WATCH: Some Metro Vancouver residents are discovering their house has become more like a winning lottery ticket. John Hua explains.
There is power in numbers. That’s translating into some landmark deals for sellers in the Vancouver real estate market — it’s called land assembly sales.
As the city pro-actively rezones areas around the city’s main corridors allowing them to potentially be turned into higher occupancy buildings like town homes and condos, developers are quick to seize the opportunity.
Before the developers would divide and conquer. Knocking on the doors of individual homeowners picking them off one at a time. Now, realtors who recognized the potential in the market are getting to the homeowners first teaching them the potential power in selling as part of a package deal.
“They find out if they’re doing land assembly, the value is amazingly higher than what the market value is,” says Michelle Yu of RE/MAX Real Estate Services.
Yu is currently representing more than a dozen land assembly sales in Vancouver. She says the trend of land sales has been picking up over the past five years.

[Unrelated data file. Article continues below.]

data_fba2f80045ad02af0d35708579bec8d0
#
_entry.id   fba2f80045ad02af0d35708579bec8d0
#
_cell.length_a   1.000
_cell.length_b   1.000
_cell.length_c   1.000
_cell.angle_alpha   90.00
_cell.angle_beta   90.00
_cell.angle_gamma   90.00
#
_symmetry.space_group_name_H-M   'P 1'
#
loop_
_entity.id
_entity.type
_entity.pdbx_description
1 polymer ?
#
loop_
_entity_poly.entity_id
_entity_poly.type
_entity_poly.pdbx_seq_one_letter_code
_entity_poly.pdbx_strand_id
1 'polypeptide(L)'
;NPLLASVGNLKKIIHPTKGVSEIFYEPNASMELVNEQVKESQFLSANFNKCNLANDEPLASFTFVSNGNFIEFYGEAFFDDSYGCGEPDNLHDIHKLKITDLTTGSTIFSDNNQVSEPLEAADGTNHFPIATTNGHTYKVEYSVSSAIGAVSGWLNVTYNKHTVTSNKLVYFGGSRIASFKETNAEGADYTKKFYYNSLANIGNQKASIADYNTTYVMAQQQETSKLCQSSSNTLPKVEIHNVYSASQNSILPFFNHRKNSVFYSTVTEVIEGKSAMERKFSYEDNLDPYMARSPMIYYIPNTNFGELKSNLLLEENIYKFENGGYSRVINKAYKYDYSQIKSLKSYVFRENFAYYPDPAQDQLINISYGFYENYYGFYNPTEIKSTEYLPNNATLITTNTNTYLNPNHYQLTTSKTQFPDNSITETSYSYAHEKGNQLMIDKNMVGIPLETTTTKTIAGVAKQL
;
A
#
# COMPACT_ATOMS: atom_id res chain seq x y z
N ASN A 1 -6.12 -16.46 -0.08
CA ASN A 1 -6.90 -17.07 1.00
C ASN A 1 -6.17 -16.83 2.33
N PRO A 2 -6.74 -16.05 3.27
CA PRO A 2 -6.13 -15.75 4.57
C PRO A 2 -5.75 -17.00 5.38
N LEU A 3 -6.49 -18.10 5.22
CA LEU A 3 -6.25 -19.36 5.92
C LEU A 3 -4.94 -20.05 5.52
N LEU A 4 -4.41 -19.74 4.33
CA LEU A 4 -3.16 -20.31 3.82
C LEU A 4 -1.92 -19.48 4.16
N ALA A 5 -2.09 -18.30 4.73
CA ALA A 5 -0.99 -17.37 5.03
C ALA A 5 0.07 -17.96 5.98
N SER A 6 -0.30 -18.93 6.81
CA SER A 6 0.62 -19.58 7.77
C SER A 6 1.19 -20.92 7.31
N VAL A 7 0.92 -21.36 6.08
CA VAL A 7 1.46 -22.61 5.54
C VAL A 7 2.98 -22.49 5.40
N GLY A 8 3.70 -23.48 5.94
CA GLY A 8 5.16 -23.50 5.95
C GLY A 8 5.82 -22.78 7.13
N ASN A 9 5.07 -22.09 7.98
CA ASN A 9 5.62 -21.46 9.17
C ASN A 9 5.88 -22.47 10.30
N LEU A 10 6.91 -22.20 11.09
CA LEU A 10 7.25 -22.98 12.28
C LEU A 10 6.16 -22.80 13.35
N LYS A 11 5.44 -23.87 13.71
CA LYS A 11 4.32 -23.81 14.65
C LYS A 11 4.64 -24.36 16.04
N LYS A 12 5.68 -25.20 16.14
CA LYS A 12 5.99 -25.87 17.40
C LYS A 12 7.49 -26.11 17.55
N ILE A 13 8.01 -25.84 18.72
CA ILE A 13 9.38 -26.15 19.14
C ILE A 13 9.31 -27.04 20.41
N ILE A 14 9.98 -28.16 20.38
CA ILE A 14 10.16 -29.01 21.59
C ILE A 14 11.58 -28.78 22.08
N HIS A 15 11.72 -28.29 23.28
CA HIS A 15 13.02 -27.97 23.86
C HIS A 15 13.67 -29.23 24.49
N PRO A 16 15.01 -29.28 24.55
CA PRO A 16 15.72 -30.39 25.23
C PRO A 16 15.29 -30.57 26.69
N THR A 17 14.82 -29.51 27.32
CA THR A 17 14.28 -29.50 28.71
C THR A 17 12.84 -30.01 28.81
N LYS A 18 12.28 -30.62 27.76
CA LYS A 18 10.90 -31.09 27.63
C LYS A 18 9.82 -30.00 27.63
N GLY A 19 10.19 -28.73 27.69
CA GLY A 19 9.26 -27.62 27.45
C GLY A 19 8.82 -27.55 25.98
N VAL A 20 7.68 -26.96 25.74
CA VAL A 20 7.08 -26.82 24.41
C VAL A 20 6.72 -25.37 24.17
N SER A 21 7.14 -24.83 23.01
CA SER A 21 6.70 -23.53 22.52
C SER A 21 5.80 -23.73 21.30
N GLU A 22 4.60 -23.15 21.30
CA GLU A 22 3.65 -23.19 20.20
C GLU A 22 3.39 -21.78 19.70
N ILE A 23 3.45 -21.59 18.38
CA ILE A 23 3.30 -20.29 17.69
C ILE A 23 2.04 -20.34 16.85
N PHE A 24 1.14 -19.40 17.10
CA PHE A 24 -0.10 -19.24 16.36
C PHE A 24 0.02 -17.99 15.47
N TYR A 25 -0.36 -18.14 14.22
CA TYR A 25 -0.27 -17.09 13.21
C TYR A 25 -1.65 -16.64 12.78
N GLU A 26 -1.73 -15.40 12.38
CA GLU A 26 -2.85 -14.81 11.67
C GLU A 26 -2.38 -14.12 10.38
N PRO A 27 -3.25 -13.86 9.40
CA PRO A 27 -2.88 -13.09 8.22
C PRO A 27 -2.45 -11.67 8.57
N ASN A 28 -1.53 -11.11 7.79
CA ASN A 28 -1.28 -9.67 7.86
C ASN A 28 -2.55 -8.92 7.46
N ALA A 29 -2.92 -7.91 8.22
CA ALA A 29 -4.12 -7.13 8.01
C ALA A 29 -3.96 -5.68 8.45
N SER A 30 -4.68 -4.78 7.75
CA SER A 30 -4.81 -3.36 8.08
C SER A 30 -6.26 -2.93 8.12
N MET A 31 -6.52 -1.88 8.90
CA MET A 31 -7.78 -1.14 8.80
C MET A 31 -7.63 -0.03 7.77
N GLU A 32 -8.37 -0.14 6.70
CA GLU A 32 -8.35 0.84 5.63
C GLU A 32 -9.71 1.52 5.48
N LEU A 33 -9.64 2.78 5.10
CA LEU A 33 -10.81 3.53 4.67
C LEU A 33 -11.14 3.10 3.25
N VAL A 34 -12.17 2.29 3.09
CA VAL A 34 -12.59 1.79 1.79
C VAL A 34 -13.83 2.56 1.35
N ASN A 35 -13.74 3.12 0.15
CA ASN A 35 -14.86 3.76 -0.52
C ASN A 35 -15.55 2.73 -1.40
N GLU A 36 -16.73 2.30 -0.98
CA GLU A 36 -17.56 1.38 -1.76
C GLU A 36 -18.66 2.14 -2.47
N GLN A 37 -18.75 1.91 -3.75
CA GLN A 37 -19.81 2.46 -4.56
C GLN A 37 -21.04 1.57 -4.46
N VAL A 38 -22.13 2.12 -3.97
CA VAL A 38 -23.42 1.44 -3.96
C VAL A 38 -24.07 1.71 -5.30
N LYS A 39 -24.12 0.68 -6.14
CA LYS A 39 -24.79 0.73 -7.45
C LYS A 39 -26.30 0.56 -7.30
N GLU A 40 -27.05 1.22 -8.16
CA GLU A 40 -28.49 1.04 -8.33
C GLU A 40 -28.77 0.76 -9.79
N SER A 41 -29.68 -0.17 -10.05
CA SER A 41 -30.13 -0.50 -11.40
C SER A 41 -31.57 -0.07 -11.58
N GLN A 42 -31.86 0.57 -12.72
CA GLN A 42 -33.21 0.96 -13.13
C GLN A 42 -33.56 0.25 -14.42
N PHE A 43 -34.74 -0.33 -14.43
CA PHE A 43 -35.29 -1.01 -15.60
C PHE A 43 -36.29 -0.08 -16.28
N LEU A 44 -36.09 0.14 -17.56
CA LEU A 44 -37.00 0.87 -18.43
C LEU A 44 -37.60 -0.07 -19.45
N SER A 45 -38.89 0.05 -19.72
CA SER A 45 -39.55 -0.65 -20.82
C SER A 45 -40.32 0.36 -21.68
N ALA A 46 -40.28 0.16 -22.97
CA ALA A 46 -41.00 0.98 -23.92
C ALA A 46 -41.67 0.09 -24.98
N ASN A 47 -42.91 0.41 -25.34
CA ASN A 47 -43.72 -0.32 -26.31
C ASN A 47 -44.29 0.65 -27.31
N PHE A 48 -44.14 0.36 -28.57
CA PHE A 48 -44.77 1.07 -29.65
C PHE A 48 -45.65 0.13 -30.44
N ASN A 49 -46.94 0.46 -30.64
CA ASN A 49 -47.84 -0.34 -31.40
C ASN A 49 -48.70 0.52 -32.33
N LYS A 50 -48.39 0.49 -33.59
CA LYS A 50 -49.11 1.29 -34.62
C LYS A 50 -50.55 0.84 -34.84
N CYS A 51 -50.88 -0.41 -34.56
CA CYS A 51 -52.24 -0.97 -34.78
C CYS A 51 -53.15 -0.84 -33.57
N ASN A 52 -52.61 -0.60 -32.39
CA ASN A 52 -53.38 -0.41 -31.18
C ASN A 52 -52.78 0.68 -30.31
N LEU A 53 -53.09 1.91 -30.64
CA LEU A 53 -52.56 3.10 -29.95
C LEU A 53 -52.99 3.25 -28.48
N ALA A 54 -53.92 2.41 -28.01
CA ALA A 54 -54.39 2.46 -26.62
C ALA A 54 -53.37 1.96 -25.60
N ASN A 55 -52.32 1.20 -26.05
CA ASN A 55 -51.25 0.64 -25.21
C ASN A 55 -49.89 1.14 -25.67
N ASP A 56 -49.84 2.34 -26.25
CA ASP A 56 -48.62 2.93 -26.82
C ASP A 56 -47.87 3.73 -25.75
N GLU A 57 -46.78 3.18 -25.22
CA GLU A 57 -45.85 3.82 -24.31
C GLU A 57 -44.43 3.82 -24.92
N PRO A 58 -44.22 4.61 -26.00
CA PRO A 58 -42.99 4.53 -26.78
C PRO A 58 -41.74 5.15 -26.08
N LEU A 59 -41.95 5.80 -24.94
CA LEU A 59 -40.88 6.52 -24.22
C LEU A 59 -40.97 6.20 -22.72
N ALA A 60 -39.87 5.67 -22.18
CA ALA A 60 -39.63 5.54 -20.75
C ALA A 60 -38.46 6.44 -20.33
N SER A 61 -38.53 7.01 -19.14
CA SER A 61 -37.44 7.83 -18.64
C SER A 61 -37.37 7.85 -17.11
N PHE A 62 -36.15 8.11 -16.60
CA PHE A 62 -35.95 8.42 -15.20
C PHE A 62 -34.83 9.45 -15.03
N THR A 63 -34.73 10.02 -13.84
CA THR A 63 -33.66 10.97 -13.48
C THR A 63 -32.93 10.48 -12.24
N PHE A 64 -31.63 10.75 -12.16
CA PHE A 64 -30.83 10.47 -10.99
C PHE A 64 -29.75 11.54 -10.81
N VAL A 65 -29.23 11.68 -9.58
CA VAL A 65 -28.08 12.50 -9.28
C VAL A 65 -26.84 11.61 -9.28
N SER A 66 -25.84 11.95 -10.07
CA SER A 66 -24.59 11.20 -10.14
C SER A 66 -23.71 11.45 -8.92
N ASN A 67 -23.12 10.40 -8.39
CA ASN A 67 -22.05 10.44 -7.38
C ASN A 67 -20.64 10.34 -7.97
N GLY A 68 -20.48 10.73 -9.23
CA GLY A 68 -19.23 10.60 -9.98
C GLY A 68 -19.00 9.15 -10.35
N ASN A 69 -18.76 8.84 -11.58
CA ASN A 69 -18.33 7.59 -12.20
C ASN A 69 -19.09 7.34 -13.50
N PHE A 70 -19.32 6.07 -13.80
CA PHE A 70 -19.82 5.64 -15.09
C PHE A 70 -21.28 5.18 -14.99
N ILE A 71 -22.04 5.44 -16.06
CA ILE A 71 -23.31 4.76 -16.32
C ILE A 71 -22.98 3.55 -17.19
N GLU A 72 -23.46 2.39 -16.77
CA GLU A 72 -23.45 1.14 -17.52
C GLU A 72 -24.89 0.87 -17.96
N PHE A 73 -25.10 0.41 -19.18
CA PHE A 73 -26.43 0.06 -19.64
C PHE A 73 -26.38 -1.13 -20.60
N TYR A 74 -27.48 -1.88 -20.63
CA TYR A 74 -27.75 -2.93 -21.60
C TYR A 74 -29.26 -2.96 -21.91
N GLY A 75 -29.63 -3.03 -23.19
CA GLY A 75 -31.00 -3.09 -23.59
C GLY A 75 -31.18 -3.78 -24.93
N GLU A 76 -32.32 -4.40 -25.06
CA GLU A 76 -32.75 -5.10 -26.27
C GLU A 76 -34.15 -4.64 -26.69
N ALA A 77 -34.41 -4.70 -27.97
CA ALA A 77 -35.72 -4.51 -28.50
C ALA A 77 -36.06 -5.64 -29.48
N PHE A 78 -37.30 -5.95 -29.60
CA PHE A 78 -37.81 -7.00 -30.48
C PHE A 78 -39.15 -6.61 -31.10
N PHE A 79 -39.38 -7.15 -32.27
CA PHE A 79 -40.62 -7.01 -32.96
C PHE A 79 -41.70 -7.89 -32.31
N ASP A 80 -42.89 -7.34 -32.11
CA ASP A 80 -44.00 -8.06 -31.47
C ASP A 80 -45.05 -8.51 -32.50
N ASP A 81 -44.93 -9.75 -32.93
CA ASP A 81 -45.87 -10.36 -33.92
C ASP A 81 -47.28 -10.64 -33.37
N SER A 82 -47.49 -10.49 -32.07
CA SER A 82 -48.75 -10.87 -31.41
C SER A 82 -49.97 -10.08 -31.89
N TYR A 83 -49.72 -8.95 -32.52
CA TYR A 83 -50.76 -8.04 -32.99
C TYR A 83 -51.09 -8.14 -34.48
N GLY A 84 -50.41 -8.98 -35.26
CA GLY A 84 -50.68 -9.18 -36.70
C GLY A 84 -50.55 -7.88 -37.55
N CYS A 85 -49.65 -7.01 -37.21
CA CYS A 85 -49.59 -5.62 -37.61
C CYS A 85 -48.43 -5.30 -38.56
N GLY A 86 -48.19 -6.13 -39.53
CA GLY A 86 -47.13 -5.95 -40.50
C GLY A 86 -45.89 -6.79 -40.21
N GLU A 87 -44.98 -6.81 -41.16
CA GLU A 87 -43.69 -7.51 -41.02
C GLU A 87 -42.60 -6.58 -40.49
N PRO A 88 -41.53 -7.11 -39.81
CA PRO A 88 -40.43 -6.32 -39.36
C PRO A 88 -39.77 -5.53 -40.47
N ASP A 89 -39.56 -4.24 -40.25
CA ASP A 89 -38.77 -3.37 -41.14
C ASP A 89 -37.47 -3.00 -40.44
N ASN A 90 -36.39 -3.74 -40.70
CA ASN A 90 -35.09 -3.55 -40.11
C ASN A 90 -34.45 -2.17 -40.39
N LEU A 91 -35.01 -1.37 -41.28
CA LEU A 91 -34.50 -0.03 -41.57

Yu sold nine homes on Granville with an appraisal value of about $1.7 million each. Sold together as a land assembly deal, the cut for each homeowner was an average $3.7 million.
A current 11-property land assembly on Oak St. and 67th Ave. is listed with an average property assessment value of $1.24 million. The average asking price for the deal is $3.08 million.
By the series of ‘for sale’ signs lining major Vancouver corridors like Cambie St., Oak St. and Granville St., there’s no indication land assembly sales are slowing down.
Yu says developers looking into land assembly sales are widespread with an estimated breakdown of 60 per cent local, 25 per cent overseas and 15 per cent out-of-province.
Yu says depending on the type of zoning the City of Vancouver continues to allow, the return from a land assembly sale could triple or more.
Alice Pisarek is still getting used to the ‘for sale’ sign in front of their home on 41st Ave. They bought the home 10 years ago with plans of staying there for a long time. In fact, Pisarek says her husband has spent the past couple of years completely renovating the home.
The idea of a land assembly started with Pisarek’s neighbours. While they’d be happy to stay, the comforts of home could be traded for the right price.
“The numbers are attractive… if we got the right price, we would sell,” says Pisarek.